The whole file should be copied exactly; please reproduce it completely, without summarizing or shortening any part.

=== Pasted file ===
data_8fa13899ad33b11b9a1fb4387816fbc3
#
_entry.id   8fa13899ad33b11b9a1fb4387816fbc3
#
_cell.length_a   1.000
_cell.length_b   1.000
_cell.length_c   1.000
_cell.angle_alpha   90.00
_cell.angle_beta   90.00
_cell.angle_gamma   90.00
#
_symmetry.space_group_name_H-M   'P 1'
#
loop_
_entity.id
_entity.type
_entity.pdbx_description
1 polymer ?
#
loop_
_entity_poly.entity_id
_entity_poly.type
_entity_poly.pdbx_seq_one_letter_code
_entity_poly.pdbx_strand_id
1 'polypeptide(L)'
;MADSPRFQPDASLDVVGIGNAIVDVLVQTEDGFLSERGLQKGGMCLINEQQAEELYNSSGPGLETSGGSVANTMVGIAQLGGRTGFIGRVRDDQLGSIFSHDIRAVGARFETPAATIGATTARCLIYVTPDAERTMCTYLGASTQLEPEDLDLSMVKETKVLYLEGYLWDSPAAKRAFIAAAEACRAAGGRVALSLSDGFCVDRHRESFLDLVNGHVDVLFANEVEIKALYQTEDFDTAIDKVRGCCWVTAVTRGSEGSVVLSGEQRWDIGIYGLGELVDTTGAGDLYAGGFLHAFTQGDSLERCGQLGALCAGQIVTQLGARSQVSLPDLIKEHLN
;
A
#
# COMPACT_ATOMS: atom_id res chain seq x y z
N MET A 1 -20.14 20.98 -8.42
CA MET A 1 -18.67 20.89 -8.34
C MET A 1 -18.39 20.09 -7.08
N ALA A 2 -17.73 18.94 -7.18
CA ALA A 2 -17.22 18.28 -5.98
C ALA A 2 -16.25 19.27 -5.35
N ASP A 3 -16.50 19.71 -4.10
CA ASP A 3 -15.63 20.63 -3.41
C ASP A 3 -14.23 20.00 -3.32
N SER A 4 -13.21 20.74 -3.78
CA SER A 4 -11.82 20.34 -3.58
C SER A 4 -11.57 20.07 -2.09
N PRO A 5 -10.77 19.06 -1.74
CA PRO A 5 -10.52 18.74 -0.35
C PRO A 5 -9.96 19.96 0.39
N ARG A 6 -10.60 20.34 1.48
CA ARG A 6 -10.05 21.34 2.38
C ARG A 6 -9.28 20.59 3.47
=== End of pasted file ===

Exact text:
data_8fa13899ad33b11b9a1fb4387816fbc3
#
_entry.id   8fa13899ad33b11b9a1fb4387816fbc3
#
_cell.length_a   1.000
_cell.length_b   1.000
_cell.length_c   1.000
_cell.angle_alpha   90.00
_cell.angle_beta   90.00
_cell.angle_gamma   90.00
#
_symmetry.space_group_name_H-M   'P 1'
#
loop_
_entity.id
_entity.type
_entity.pdbx_description
1 polymer ?
#
loop_
_entity_poly.entity_id
_entity_poly.type
_entity_poly.pdbx_seq_one_letter_code
_entity_poly.pdbx_strand_id
1 'polypeptide(L)'
;MADSPRFQPDASLDVVGIGNAIVDVLVQTEDGFLSERGLQKGGMCLINEQQAEELYNSSGPGLETSGGSVANTMVGIAQLGGRTGFIGRVRDDQLGSIFSHDIRAVGARFETPAATIGATTARCLIYVTPDAERTMCTYLGASTQLEPEDLDLSMVKETKVLYLEGYLWDSPAAKRAFIAAAEACRAAGGRVALSLSDGFCVDRHRESFLDLVNGHVDVLFANEVEIKALYQTEDFDTAIDKVRGCCWVTAVTRGSEGSVVLSGEQRWDIGIYGLGELVDTTGAGDLYAGGFLHAFTQGDSLERCGQLGALCAGQIVTQLGARSQVSLPDLIKEHLN
;
A
#
# COMPACT_ATOMS: atom_id res chain seq x y z
N MET A 1 -20.14 20.98 -8.42
CA MET A 1 -18.67 20.89 -8.34
C MET A 1 -18.39 20.09 -7.08
N ALA A 2 -17.73 18.94 -7.18
CA ALA A 2 -17.22 18.28 -5.98
C ALA A 2 -16.25 19.27 -5.35
N ASP A 3 -16.50 19.71 -4.10
CA ASP A 3 -15.63 20.63 -3.41
C ASP A 3 -14.23 20.00 -3.32
N SER A 4 -13.21 20.74 -3.78
CA SER A 4 -11.82 20.34 -3.58
C SER A 4 -11.57 20.07 -2.09
N PRO A 5 -10.77 19.06 -1.74
CA PRO A 5 -10.52 18.74 -0.35
C PRO A 5 -9.96 19.96 0.39
N ARG A 6 -10.60 20.34 1.48
CA ARG A 6 -10.05 21.34 2.38
C ARG A 6 -9.28 20.59 3.47